will lead us into friendship with second-rate
barons in Germany.
T WILL, in the end, make us afraid of our-
selves, and fond of some of our worst natural
enemies on the continent. It will not set the
west against Russia, but the west against the
west. There is a preview of that in the current
declaration of holy war against the British Labor
party by an American columnist who calmly
takes on half of Great Britain in the placid
belief that he is opposing the Soviet Union.
These western splits, these schismatic fren-
zies within the democracies, would make us
lose by default that place in the world which

we fear to lose in competition. That is why
there must be another try at setting up a
stable relation with Russia. The doleful op-
posite approach means not only that we would
spend the next hundred years staring east-
ward in fear; it means that we would be
afraid of what was behind us and beside us,
too; we would walk through time, wrapped in
fear, like a fog; boasting about our stability,
but leaving the lights to burn all night.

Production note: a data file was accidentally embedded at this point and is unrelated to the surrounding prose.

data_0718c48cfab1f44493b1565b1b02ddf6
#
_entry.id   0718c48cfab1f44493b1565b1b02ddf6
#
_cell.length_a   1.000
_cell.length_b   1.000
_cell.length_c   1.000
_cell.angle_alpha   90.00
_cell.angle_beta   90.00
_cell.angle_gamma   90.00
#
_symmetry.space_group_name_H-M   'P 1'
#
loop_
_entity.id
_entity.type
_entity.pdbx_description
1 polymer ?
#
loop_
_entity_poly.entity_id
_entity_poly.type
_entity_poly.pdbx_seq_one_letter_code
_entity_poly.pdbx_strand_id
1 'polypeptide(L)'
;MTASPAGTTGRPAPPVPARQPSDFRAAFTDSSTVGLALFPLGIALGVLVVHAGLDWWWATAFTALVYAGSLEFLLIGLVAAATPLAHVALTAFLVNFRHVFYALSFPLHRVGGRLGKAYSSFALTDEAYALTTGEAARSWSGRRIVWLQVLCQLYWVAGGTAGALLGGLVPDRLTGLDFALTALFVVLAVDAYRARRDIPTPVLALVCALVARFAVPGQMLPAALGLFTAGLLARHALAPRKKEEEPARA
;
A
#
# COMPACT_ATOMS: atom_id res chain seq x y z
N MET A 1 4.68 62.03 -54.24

(Copyright, 1945, N. Y. Post Syndicate)

SngContest . .
F INCE the Lantern Night song con-
test is sufficiently important for
thirty women's residence houses to
give their time, effort and energy to
compete, we believe it is sufficiently
important for the contest to be fairly
The general grade of singing in the
contest has been good. The partici-
pants have been not merely groups
of women singing under ill direction,
but rather small glee clubs, each of
which has worked for outstanding
self-representation. In view of this,
the judges have had a difficult deci-
sion to make. The WAA (who spon-
sors the Lantern Night contest) how-
ever, has mace no definite effort to
systematize the method of judging.
The judges, to make their decision,
have been given sheets with only the
name of each participating group
and the song selected by each group.
There is room between each name for
perhaps one line of comment. There-
fore the judges have no accurate
way of comparing the groups and the
contestants do not know on what
points they are being judged-inton-
ation, blending, deportment, cos-
tume, interpretation, or appropriate-
ness of selection.
We suggest, therefore, to give the
participants adequate knowledge
of the points on which they will
be judged, and to give the judges
a quick, methodical way of decid-
ing the winners, that a chart be
made with a maximum number for
each point considered. By so doing,
instead of deciding in the present